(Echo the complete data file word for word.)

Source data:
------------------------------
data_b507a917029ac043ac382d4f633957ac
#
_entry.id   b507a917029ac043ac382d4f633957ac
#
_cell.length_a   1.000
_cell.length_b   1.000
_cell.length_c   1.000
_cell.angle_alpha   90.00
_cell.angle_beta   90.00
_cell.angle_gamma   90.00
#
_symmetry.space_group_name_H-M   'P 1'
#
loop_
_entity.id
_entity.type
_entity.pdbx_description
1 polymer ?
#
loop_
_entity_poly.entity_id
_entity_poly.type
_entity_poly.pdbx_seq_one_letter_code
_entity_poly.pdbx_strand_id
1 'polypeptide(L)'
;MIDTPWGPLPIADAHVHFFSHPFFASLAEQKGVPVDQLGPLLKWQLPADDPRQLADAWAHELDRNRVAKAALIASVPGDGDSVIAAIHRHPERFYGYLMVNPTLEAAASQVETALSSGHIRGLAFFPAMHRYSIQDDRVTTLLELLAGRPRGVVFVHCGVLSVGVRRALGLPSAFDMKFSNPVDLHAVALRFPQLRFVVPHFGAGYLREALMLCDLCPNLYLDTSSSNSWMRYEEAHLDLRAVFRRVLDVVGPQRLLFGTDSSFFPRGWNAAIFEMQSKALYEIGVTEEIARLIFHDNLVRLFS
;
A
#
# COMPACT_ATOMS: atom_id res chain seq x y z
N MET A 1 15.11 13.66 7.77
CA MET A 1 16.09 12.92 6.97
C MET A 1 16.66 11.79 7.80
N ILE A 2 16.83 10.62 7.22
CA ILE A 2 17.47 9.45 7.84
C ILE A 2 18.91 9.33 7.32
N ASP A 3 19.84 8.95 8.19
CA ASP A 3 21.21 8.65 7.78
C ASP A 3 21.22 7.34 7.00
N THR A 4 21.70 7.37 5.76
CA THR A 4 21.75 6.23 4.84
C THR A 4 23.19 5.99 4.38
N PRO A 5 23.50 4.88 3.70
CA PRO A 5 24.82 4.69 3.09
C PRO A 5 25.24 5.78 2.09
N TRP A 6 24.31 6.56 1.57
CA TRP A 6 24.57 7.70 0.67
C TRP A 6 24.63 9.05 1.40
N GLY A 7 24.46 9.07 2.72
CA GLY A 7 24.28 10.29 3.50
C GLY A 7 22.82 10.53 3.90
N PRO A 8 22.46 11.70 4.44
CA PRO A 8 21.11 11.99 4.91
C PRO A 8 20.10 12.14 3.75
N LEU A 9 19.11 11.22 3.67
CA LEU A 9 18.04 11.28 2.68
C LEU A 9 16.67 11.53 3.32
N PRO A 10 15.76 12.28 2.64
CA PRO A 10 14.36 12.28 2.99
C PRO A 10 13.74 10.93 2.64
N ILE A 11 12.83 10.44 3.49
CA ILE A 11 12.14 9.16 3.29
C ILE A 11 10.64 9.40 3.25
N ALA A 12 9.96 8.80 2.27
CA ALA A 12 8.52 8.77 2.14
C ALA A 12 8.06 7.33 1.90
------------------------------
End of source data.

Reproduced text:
data_b507a917029ac043ac382d4f633957ac
#
_entry.id   b507a917029ac043ac382d4f633957ac
#
_cell.length_a   1.000
_cell.length_b   1.000
_cell.length_c   1.000
_cell.angle_alpha   90.00
_cell.angle_beta   90.00
_cell.angle_gamma   90.00
#
_symmetry.space_group_name_H-M   'P 1'
#
loop_
_entity.id
_entity.type
_entity.pdbx_description
1 polymer ?
#
loop_
_entity_poly.entity_id
_entity_poly.type
_entity_poly.pdbx_seq_one_letter_code
_entity_poly.pdbx_strand_id
1 'polypeptide(L)'
;MIDTPWGPLPIADAHVHFFSHPFFASLAEQKGVPVDQLGPLLKWQLPADDPRQLADAWAHELDRNRVAKAALIASVPGDGDSVIAAIHRHPERFYGYLMVNPTLEAAASQVETALSSGHIRGLAFFPAMHRYSIQDDRVTTLLELLAGRPRGVVFVHCGVLSVGVRRALGLPSAFDMKFSNPVDLHAVALRFPQLRFVVPHFGAGYLREALMLCDLCPNLYLDTSSSNSWMRYEEAHLDLRAVFRRVLDVVGPQRLLFGTDSSFFPRGWNAAIFEMQSKALYEIGVTEEIARLIFHDNLVRLFS
;
A
#
# COMPACT_ATOMS: atom_id res chain seq x y z
N MET A 1 15.11 13.66 7.77
CA MET A 1 16.09 12.92 6.97
C MET A 1 16.66 11.79 7.80
N ILE A 2 16.83 10.62 7.22
CA ILE A 2 17.47 9.45 7.84
C ILE A 2 18.91 9.33 7.32
N ASP A 3 19.84 8.95 8.19
CA ASP A 3 21.21 8.65 7.78
C ASP A 3 21.22 7.34 7.00
N THR A 4 21.70 7.37 5.76
CA THR A 4 21.75 6.23 4.84
C THR A 4 23.19 5.99 4.38
N PRO A 5 23.50 4.88 3.70
CA PRO A 5 24.82 4.69 3.09
C PRO A 5 25.24 5.78 2.09
N TRP A 6 24.31 6.56 1.57
CA TRP A 6 24.57 7.70 0.67
C TRP A 6 24.63 9.05 1.40
N GLY A 7 24.46 9.07 2.72
CA GLY A 7 24.28 10.29 3.50
C GLY A 7 22.82 10.53 3.90
N PRO A 8 22.46 11.70 4.44
CA PRO A 8 21.11 11.99 4.91
C PRO A 8 20.10 12.14 3.75
N LEU A 9 19.11 11.22 3.67
CA LEU A 9 18.04 11.28 2.68
C LEU A 9 16.67 11.53 3.32
N PRO A 10 15.76 12.28 2.64
CA PRO A 10 14.36 12.28 2.99
C PRO A 10 13.74 10.93 2.64
N ILE A 11 12.83 10.44 3.49
CA ILE A 11 12.14 9.16 3.29
C ILE A 11 10.64 9.40 3.25
N ALA A 12 9.96 8.80 2.27
CA ALA A 12 8.52 8.77 2.14
C ALA A 12 8.06 7.33 1.90